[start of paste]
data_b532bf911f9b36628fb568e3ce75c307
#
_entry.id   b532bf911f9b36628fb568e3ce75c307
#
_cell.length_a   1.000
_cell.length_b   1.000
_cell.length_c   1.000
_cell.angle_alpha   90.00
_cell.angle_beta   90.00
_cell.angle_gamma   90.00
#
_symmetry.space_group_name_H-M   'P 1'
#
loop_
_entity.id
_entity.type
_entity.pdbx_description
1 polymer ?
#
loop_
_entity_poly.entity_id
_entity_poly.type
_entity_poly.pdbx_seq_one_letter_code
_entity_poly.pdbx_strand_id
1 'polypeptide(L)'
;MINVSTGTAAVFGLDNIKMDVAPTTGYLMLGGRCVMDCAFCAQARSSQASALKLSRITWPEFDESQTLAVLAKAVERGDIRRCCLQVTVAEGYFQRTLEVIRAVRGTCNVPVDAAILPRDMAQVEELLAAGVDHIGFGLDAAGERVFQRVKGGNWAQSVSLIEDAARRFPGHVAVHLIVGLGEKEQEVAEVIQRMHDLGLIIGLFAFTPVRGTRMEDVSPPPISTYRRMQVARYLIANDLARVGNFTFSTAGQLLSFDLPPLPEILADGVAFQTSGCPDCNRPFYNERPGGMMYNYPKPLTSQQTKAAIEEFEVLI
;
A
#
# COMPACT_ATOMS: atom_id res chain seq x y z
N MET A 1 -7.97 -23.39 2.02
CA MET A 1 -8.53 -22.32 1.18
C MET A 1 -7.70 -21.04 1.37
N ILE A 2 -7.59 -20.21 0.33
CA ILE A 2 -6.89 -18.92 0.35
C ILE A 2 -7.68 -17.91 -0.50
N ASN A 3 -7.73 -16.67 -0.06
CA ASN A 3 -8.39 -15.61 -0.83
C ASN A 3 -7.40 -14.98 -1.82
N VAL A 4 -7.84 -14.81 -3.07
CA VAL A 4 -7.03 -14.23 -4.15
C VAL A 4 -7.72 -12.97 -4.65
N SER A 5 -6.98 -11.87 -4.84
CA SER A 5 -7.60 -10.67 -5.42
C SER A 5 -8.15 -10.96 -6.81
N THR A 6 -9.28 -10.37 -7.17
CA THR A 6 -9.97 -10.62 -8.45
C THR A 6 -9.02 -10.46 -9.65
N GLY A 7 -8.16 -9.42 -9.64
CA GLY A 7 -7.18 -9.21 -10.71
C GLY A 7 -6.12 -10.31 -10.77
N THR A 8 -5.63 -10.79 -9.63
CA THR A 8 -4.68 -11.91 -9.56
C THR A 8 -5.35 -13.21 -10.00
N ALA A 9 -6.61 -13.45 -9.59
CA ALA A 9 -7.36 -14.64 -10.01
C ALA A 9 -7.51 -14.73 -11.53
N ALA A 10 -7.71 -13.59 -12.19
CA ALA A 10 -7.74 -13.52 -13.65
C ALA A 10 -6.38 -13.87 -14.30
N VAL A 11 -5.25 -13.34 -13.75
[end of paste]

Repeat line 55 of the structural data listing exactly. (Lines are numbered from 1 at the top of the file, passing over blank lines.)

N ALA A 9 -6.61 -13.45 -9.59